Life on the Streets Intersects with Mental Illness, Substance Abuse and Physical Illness
A new report published by the California Policy Lab, “Health Conditions Among Unsheltered Adults in the U.S.,” found that unsheltered individuals experiencing homelessness face even more challenging lives than those experiencing homelessness and living in shelters.
These increased challenges include more severe health problems, higher rates of experiences of violence and trauma, and longer periods of homelessness than people staying in shelters. And one could add to this list, depending on where one lives, an increased chance of being arrested on grounds related to living unsheltered. None of these severe challenges are surprising given how tough it is to live unsheltered.
The U.S. Dept. of Housing and Urban Development (HUD) defines “unsheltered homeless” as any individual or family “with a primary nighttime residence that is a public or private place not designed for or ordinarily used as a regular sleeping accommodation for human beings, including a car, park, abandoned building, bus or train station, airport, or camping ground.”
And as a comparison, although in not every way, a direct comparison, to the California Policy Lab report, NJCounts 2019 gives us a perspective on New Jersey’s unsheltered population and a one-time count of the state’s homeless population.
Unsheltered homeless individuals and families are among those with the most critical housing needs in a community. The unsheltered are especially vulnerable in the cold weather and the elements such a snow, ice and rain, which are in evidence at the end of January when the Count takes place. The Point-In-Time survey can play an important role in helping communities understand why some of the homeless remain unsheltered, and who is included in this group.
NJCounts found that on January 22, 2019, there were 8,864 individuals, living in 6,748 households, experiencing homelessness on a single night in New Jersey. Of that total number, 1,482 or almost 22% were living unsheltered. New Jersey’s unsheltered homeless population has increased overall by 57% since 2015 but did see a decrease of 95 from 2018 to 2019 decreasing from 1,623 households to 1,482 households.
And the majority of the indivdiuals experiencing homelessness and living unsheltered in New Jersey, 80.6%, indicated that they were chronically homeless. Of those experiencing unsheltered homelessness, 437 individuals were homeless for a period of one to three years and 360 individuals were homeless for over 3 years.
The authors of the California Policy lab report found significant differences in reported factors as to why they were homeless among unsheltered and sheltered homeless individuals. Compared to those living in shelters, people living unsheltered were four times more likely to report physical health conditions, three times more likely to report mental health conditions, and eight times more likely to report substance abuse.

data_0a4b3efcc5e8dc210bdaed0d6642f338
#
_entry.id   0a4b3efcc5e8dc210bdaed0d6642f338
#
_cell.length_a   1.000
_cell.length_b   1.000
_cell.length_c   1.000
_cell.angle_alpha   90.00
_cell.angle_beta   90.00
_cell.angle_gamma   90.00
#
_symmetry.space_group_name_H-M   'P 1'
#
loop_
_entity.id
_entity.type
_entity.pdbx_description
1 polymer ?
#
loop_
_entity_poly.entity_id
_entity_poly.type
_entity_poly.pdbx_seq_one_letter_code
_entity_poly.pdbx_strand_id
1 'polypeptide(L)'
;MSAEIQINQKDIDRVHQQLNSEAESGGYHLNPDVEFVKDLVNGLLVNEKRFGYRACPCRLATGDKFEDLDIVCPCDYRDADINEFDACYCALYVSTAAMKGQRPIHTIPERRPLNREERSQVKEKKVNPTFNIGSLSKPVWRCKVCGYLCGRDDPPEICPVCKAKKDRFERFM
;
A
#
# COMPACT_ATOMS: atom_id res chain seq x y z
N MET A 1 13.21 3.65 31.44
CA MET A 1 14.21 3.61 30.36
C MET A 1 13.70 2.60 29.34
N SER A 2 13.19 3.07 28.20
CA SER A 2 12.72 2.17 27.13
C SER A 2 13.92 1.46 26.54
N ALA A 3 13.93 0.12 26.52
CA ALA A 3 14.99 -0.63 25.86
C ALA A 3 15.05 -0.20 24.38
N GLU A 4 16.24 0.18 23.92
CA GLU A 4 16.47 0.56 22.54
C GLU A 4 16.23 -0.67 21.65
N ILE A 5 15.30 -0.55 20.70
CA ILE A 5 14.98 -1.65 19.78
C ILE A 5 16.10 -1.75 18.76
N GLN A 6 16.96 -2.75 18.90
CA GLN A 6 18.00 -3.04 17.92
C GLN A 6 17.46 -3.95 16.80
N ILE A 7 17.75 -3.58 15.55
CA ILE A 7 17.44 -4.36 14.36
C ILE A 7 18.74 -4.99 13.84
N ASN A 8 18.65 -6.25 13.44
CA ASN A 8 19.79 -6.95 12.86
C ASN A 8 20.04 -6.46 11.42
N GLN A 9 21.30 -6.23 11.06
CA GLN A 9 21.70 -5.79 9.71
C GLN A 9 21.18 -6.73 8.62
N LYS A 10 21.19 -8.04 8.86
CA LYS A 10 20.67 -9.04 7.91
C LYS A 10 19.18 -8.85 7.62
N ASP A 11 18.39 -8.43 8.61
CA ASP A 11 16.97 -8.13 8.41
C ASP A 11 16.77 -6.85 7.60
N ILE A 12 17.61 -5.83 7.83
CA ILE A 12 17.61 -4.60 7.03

About 46% of unsheltered people reported experiences of abuse or trauma as causes of housing loss, as did 34% of sheltered people. The data show greater vulnerability for unsheltered women. Whereas 38% of unsheltered men (and 34% of sheltered women) report emotional, physical, psychological, or sexual trauma as a cause of housing loss, 80% of unsheltered women report such trauma.
According to NJCounts 2019, 4,8% of those individuals living unsheltered self-reported that they are victims of domestic violence. As domestic violence can more often not be an invisible and unreported crime, this percentage is most likely an undercount and underreporting.
The California Policy lab report also finds disparities in the health conditions of sheltered and unsheltered individuals. Unsheltered individuals were more than four times more likely than sheltered individuals to report physical health problems. Unsheltered individuals were 25 times more likely to report they were concurrently dealing with physical health, mental health, and substance abuse conditions.
According to NJCounts 2019, seventy percent of those experiencing homelessness reported a disability with 600 indivdiuals each reporting that they have a mental health issue or a substance abuse disorder and 334 individuals reporting they that they have a physical disability and 319 individuals reporting having a chronic health condition (please note that disability categories are not mutually exclusive.)
According to the California Policy lab report, unsheltered people also reported twice as many visits to emergency rooms and ambulance rides as sheltered people. Regardless of shelter status, though, the health conditions of those experiencing homelessness appeared to worsen over time.
What strategies can we continue to employ and expand on to help those experiencing homelessness and living unsheltered move into their own apartments? The key to helping those experiencing homelessness and living unsheltered stabilize their lives is outreach services and permeant supportive housing with available support services including linkages to healthcare. Those who have been living unsheltered for long periods of time may need repeated attempts to connect to outreach services and more long term services and support.
If individuals living unsheltered are given the opportunity to move into permanent, affordable housing that offers a Housing First strategy, they may have greater success at stabilizing their lives. The first step would be helping them get their own roof over their head and then to help them build a relationship or strengthen an existing relationship with a service provider and access services for mental illness, physical health problems including chronic health conditions, and/or substance abuse or counseling to address the needs related to the experience of domestic violence.